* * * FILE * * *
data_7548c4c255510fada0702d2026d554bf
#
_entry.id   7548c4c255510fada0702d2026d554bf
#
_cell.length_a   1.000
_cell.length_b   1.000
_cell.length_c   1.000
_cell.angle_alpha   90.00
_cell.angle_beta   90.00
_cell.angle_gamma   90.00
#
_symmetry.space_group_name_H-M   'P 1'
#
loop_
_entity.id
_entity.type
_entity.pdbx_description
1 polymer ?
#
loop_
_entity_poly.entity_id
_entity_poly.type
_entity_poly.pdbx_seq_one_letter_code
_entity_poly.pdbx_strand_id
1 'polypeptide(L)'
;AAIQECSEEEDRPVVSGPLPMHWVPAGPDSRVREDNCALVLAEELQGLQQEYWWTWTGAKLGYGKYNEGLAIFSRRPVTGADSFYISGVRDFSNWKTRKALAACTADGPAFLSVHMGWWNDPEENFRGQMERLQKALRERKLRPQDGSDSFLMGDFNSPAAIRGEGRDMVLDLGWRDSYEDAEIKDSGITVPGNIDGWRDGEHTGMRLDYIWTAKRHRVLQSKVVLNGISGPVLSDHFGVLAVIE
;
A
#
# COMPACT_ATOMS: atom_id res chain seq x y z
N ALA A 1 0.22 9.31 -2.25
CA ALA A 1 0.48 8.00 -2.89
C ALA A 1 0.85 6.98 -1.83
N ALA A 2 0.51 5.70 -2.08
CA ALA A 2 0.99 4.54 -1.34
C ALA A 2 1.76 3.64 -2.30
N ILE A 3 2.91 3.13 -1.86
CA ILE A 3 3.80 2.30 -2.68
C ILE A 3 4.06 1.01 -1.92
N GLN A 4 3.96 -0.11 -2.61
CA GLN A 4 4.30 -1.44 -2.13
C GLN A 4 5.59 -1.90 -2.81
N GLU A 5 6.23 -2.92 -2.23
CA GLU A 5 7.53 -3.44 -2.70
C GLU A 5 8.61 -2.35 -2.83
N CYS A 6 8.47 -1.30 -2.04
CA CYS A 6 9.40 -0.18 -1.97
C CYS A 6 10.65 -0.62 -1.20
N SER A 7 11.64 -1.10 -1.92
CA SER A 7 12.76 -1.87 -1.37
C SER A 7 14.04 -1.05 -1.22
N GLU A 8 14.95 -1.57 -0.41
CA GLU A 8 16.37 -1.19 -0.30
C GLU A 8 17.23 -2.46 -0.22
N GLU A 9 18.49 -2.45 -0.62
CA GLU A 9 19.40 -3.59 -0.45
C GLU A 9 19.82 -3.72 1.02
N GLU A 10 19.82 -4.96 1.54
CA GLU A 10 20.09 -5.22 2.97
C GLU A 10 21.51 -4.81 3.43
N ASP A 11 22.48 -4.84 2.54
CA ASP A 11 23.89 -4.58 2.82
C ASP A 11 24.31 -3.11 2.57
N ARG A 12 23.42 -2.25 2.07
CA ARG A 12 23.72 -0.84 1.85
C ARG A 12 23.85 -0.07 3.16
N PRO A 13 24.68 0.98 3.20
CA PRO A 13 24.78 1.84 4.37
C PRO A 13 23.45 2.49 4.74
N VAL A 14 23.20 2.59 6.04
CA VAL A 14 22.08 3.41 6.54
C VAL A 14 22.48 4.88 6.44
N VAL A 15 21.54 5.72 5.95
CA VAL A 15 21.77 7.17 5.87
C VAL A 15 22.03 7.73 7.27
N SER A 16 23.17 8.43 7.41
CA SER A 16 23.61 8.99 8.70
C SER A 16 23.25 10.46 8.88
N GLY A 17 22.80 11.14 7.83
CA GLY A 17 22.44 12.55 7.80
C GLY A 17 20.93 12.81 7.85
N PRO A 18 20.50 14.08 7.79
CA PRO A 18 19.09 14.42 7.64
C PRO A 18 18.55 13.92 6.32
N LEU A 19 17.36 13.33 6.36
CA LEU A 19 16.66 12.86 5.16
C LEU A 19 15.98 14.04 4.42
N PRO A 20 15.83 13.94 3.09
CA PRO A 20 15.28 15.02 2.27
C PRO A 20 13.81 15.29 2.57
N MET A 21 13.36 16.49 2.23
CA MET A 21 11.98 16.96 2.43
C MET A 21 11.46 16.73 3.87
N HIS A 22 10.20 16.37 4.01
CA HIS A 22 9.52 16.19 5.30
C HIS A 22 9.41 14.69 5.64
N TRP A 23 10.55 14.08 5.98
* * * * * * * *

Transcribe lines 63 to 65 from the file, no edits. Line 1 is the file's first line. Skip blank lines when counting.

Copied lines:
C ASP A 11 24.31 -3.11 2.57
N ARG A 12 23.42 -2.25 2.07
CA ARG A 12 23.72 -0.84 1.85